Wednesday 22 November 2006

Cold comfort for heating eco-warriors

Cold comfort for heating eco-warriors

BAH humbug! Ireland's only wood-pellet manufacturer has cancelled Christmas deliveries, telling hundreds of its customers it can't provide the eco-friendly fuel until the middle of January.

Balcas, a Fermanagh-based company that produces pellets for use in stoves and boilers, says it has been caught off guard by a surge in demand for the fuel after a grant scheme was launched last March. Householders were paid 4,200 to switch from gas and oil-powered central heating systems to the renewable fuel.

“We have 250 people on a waiting list for loose bulk pellets that we can't accommodate, and so have put a freeze on new customers until at least the middle of January, said Peter Kernohan of Balcas. We just can't keep up with demand.

While some householders who switched to wood-pellet heating systems retained their oil- or gas-fired boilers, those in new houses or who dispensed with their old system are facing a cold Christmas. New customers switching to wood pellets between now and January will also be affected.

More than 4,000 people in Ireland have applied for the grant. The pellets are made from compressed sawdust from timber grown in sustainable forests. They must be kept in a weatherproof boiler or hopper and are delivered by lorry. Pellets are blown into the boiler system through a tube. A tonne lasts about as long as 500 litres of heating oil but, at a cost of 160, it is only half the price if bought in bulk.

Balcas claims Sustainable Energy Ireland (SEI), a state agency that oversees the Greener Homes Scheme, should have alerted it to the uptake. Balcas produces 50,000 tonnes of pellets a year but has only two trucks capable of delivering the fuel.

Each truck can only make three or four deliveries a day, so there's a huge shortfall, said Kernohan. The pellets have to be delivered under specific conditions, so we can't just convert an animal feed truck.

He says if Balcas had been forewarned it could have invested in extra trucks. These are imported from Germany at a cost of 200,000 each.

David Taylor, chief executive of SEI, said there had been no direct contact with manufacturers and that the success of the scheme was consumer-led and could not have been anticipated. “The response has been so strong that we expect traditional-fuel suppliers to enter the market. The supply will soon gear up, he said.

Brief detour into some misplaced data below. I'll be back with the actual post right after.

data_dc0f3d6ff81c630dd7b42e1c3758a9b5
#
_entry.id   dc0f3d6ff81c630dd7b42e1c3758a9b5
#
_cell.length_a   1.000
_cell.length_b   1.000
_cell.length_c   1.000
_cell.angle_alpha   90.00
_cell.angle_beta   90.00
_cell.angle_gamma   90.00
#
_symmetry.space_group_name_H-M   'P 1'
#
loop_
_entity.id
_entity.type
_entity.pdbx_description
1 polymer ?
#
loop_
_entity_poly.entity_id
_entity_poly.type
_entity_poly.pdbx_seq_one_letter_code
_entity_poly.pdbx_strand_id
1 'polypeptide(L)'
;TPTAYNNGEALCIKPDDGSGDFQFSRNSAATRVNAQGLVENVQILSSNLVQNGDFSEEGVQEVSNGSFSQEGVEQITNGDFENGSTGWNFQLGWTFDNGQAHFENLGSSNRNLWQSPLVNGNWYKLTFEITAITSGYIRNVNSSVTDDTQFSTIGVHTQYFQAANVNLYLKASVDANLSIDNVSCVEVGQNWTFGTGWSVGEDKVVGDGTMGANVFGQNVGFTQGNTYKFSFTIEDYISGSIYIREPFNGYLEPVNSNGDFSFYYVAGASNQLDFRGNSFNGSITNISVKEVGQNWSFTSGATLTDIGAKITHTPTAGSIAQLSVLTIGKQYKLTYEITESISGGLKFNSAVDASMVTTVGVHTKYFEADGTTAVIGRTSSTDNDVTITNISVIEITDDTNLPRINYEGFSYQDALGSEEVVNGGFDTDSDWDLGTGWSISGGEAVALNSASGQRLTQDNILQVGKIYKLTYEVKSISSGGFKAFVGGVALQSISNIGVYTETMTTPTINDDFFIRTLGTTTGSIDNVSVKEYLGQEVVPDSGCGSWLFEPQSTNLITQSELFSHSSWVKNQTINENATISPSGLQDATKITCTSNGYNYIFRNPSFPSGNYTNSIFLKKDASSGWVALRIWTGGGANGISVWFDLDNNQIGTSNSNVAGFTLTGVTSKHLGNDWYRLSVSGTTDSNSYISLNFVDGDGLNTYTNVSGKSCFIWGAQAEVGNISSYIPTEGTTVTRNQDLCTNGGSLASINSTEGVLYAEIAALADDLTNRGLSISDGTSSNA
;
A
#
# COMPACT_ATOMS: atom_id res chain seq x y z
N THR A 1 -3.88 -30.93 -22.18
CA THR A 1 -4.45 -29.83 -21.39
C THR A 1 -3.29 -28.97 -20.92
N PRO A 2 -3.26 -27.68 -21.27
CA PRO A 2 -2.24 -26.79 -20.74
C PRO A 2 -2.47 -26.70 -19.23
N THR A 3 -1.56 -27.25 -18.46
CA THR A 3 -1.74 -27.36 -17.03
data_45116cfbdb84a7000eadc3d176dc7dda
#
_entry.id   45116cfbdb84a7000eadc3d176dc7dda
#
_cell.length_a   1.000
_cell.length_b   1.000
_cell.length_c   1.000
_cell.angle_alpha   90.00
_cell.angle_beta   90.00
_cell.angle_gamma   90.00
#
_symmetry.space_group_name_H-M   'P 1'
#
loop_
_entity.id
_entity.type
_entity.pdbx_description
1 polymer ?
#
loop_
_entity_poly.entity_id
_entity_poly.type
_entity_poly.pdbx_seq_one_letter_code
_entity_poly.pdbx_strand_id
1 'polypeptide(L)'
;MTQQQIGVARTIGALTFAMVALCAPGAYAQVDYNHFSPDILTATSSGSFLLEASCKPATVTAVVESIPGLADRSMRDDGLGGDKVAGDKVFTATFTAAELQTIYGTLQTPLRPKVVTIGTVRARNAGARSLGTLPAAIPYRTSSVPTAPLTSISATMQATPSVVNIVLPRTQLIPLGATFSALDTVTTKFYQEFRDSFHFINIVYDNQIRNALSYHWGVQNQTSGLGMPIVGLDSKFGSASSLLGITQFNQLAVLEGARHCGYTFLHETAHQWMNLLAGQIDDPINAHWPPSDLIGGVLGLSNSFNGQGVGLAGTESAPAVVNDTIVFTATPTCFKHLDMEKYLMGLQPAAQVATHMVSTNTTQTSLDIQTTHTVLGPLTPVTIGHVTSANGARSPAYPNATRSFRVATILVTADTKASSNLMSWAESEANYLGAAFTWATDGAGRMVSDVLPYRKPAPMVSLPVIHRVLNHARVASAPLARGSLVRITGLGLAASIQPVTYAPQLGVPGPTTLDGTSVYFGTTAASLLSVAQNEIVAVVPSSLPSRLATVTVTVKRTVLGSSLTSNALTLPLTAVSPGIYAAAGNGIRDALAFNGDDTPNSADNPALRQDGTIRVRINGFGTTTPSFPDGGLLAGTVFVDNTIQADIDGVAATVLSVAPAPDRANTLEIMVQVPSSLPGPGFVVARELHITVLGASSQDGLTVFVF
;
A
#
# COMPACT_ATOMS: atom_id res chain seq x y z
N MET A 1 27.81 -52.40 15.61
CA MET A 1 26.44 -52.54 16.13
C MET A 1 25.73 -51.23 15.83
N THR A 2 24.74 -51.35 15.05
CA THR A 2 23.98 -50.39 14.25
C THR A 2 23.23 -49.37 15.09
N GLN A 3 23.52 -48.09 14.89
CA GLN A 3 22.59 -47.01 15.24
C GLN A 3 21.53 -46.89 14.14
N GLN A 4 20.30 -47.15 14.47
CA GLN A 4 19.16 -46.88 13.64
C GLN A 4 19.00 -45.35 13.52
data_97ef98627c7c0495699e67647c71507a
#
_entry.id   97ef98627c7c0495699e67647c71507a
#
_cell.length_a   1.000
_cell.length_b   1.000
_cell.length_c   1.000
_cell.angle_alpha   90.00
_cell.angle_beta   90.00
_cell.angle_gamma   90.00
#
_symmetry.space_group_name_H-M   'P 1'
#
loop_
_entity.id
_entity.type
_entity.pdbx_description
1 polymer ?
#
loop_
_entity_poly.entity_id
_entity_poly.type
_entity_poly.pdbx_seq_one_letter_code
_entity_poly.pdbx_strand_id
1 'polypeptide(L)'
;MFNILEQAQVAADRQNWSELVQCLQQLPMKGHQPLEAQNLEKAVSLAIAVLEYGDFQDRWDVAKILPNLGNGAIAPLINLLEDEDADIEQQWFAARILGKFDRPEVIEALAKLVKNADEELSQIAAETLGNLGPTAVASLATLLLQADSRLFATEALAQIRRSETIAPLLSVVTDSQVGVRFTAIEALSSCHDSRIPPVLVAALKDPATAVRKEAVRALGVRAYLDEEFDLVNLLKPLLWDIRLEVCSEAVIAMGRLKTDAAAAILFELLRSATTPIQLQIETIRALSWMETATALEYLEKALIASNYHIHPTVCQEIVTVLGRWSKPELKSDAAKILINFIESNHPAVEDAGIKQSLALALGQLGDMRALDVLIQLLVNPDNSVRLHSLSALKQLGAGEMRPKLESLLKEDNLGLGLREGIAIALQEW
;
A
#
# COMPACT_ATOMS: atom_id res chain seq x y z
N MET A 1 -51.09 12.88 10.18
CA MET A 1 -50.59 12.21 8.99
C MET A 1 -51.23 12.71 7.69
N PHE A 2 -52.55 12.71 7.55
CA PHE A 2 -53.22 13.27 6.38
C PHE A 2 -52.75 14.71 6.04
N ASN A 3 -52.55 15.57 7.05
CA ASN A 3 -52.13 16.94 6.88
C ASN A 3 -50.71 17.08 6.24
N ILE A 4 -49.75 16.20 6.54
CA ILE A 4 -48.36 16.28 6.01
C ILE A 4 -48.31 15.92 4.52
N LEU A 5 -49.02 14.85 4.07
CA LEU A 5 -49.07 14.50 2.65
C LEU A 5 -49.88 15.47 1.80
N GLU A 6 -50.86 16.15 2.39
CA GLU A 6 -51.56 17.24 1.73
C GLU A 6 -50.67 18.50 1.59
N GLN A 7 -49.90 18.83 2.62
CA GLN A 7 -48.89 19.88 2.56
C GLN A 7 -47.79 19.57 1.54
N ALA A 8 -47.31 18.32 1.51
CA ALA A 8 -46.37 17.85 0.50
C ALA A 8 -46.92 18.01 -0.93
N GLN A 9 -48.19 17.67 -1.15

Briain Smyth of Irish Pellets in Co Meath has tried in vain to import pellets from abroad to meet the deficit.

“The situation in Ireland is not helped by the fact that there's a global shortage and most countries are consuming their own capacity. A similar situation arose in north America last year just before Christmas, he said.

Manufacturers of wood-pellet boilers report that they are selling up to 50 systems a week. Gerkros, a company in Co Tipperary, switched its factory to 24-hour shifts recently to meet demand. We've sold over 1,000 units since March and we've just acquired an extra 30,000 sq ft of factory space to expand our operation, said Ger Crosse, its managing director.

Sean Moncrieff, a presenter on NewsTalk 106 radio station, is one of the new wood-pellet boiler-owners who has witnessed the technology's teething problems.

They say that wood-pellet boilers have been around 30 years but they haven't been around in Ireland and the only pellet manufacturer is swamped. The delays have been a headache,” he said.

Suppliers claim the 4,200 grant is responsible for the buying frenzy. initially, the grant was supposed to be for about 2,500. The boilers cost from about 5,500, so that would have been a reasonable figure, covering about half the costs for a basic model, one supplier said. But a grant of 4,200 is overly generous and has led to inflated demand in the short term.

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